One of the most amazing things about technology is how easy it can make our everyday lives easier. This is apparent in everything from tablet computers to smart phones. But, one of the most under appreciated things I see every day with technology, is when all sorts of things are used in unconventional ways to make tasks easier.
One such task is the “Report”. Most IT consulting companies make reports about work they perform on a customer’s site – some make reports based on network health – and some just make notes on what they may have seen at a location. Over my years of writing reports for CWL, they have gone from being named “Activity Report”, “Service Log, and finally “Service Activity Report”. This is generally a necessary evil so the customer is informed of the kind of work that was performed – you might think of it as making sure the customer is aware of what they pay for. The problem with reports, is getting them finished in a timely manner, accurately and concisely.
The challenge was met in a number of ways over the years – anything from writing the report at a customer’s office while working there, to running a reporting tool while remotely connecting an internal server. All of these reporting methods lacked the ability to report on service in real-time – causing accuracy of the reports to suffer. Then, I got ahold of a Blackberry and had an idea.
At the time, it was kind of an epiphany – I would use the Blackberry to create and send an email to a reports@ email address (I created a firstname.lastname@example.org). These reports were simply just the customer name and actions I took while at the customer’s location. The person handling the accounting could then simply log into the reports@ email account and attach these reports to an invoice.
This was great – I would use the blackberry to write reports in (somewhat) real-time as I performing the work. The report would be (in most cases) finished by the time I left the client. This wasn’t enough though – while looking for shortcut keys for the blackberry, I had another idea.
On the blackberry, there are a number of AutoText shortcut combinations you can use to expand a field while typing. One such popular shortcut is “mypin” which will translate into something like “pin:00900000”. Other shortcuts would help me attach more valuable details to reports. I would use the “LD” shortcut to start a report and use “LT” to start a line of a report. The typical report would look like this:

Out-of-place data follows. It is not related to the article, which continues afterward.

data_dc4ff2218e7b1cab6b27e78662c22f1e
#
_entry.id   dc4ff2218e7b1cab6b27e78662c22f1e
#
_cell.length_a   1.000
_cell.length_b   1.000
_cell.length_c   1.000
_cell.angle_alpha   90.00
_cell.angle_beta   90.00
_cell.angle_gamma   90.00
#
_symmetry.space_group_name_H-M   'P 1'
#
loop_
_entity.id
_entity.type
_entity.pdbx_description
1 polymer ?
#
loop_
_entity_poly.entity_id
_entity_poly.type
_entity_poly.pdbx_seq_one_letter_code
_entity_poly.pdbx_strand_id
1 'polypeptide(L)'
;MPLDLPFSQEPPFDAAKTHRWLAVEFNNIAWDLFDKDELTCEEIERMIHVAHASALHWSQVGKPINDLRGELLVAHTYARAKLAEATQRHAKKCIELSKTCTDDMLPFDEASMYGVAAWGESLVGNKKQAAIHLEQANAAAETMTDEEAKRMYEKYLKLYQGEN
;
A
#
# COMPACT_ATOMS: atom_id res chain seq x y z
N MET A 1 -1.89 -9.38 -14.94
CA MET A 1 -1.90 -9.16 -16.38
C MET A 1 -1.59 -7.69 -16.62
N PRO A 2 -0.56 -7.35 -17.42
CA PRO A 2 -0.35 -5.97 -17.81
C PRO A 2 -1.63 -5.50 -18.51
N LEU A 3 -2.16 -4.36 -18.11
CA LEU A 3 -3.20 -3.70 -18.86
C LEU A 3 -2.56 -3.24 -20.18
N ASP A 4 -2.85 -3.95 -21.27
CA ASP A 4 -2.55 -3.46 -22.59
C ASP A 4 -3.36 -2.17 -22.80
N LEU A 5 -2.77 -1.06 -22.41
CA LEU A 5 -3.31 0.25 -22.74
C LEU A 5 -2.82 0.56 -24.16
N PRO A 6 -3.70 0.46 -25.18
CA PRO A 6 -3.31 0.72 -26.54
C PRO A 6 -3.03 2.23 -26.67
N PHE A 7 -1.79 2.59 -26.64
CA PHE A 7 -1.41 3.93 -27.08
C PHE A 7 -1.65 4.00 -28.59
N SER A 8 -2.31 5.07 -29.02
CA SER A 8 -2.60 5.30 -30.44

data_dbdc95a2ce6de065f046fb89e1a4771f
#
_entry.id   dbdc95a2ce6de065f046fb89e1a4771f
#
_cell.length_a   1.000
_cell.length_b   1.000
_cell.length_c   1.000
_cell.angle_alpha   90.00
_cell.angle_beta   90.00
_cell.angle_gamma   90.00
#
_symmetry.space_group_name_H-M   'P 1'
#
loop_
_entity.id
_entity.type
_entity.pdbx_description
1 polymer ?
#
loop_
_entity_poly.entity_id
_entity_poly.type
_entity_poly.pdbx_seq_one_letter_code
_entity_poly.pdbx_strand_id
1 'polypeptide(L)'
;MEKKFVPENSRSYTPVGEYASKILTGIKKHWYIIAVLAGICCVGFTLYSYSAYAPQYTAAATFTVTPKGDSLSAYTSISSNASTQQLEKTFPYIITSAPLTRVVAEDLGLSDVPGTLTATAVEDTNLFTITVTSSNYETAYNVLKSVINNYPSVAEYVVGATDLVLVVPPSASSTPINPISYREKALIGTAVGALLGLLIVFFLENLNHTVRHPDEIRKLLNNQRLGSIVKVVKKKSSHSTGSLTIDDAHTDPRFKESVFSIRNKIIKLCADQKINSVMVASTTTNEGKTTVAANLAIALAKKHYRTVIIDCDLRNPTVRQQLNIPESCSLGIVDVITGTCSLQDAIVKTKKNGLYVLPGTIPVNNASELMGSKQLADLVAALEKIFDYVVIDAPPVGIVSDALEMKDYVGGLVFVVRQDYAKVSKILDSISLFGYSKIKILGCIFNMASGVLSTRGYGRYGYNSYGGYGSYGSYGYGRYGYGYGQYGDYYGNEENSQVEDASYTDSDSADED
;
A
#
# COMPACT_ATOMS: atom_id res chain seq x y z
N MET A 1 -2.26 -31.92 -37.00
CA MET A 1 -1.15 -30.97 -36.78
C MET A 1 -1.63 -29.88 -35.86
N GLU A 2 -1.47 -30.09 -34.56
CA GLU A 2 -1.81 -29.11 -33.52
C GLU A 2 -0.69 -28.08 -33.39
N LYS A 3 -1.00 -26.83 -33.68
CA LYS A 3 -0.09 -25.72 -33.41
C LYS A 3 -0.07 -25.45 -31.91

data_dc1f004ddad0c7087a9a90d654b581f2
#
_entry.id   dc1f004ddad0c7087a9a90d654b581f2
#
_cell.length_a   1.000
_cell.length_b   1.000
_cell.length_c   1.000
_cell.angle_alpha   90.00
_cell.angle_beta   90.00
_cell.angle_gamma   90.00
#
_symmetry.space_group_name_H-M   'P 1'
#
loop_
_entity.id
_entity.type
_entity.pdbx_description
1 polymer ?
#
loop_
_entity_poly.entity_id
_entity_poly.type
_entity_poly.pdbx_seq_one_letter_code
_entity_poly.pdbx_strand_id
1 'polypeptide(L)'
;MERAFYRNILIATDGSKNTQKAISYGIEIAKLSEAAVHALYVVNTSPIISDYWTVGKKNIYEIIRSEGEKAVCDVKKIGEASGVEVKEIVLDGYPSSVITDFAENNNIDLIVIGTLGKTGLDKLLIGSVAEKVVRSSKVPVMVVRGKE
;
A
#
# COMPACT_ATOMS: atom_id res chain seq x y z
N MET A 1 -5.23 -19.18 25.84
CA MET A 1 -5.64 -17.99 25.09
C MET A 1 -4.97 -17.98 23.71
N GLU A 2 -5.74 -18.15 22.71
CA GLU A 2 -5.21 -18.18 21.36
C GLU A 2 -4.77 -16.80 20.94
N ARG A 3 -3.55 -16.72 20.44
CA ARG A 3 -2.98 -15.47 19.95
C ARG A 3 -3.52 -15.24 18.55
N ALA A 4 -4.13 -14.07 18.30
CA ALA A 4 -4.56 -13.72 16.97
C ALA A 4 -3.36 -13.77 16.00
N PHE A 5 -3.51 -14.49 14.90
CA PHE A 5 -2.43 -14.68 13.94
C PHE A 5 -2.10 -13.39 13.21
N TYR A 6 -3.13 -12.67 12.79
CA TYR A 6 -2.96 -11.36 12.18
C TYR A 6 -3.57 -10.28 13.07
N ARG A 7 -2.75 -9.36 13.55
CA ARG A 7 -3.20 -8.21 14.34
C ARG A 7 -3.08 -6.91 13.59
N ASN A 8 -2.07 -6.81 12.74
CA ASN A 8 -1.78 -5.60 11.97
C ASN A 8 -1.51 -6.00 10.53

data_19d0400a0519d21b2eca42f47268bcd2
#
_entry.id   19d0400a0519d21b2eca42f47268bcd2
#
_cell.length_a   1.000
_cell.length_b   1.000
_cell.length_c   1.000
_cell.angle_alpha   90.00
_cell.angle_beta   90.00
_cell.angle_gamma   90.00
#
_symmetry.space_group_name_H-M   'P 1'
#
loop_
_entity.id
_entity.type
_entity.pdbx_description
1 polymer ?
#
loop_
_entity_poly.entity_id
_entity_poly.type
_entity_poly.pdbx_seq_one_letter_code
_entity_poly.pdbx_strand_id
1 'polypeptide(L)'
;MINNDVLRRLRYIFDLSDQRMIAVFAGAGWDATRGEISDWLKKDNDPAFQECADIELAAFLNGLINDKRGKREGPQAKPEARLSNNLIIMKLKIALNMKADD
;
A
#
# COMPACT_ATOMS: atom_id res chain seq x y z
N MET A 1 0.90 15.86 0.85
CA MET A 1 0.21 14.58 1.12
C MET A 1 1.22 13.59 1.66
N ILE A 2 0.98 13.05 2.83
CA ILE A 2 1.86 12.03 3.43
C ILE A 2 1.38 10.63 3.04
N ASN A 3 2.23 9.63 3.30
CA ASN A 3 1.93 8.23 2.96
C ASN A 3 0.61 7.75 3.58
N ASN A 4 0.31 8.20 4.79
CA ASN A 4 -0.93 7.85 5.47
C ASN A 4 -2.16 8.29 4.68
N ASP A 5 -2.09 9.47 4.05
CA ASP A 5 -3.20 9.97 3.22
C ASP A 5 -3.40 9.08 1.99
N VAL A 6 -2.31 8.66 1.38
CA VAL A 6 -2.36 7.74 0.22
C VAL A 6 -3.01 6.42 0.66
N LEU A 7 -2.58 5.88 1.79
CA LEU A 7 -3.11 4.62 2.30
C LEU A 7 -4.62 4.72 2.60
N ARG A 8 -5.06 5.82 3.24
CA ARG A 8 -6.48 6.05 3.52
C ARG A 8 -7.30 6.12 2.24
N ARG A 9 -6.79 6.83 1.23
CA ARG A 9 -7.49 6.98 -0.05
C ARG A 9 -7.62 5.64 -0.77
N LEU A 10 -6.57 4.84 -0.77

Thu, Jan 28, 20109:35:07 AM
– text of entry9:35:13 AM
– text of entry9:35:20 AM
– text of entry(X Hours)
That simple addition would allow me to expand on timing information as well as adding multiple dates of work to a report. When I decided to write it in reverse chronology, I was able to solve the problem of constant scrolling inside of a the message. If you have a long report – it can be a real pain tying to constantly save that. With that – had a way to make real-time reports, and have them done when I left the client. Great, but still not exactly where I wanted to be.
Often, I would make a report anticipating more work on a another day; when the day came I either created a new report or forgot about the previous report. This would lead to the possible loss of a report because the blackberry doesn’t keep drafts on top it’s message list. If I wasn’t keeping track, these messages would be buried and potentially lost forever. I needed to find a better, and safer way to report – after some thought – I came up with the calendar.
Using the Blackberry calendar with the Google sync utility I was already synchronizing reports with the Google’s Apps. I decided to add calendar entries for upcoming customer work (planning) and then turning the calendar entry into “Report: Customer Name” when I started to do the work. The best part was that Blackberry shortcuts work when you’re typing in the notes of a calendar. Perfect, no reports would be lost this way since Accounting can just search on Google for “Report:” in the calendar app.
This is where I am now with Blackberry technology and reports – the Blackberry was certainly never intended to perform this type of work – but it has worked well in this unconventional way. This is the promise of technology – the power of a useful tool can be morphed into any sort of thing – limited only by what a user can imagine. What can you use the technology you have for? Do you run a consulting company? How do you write you’re reports?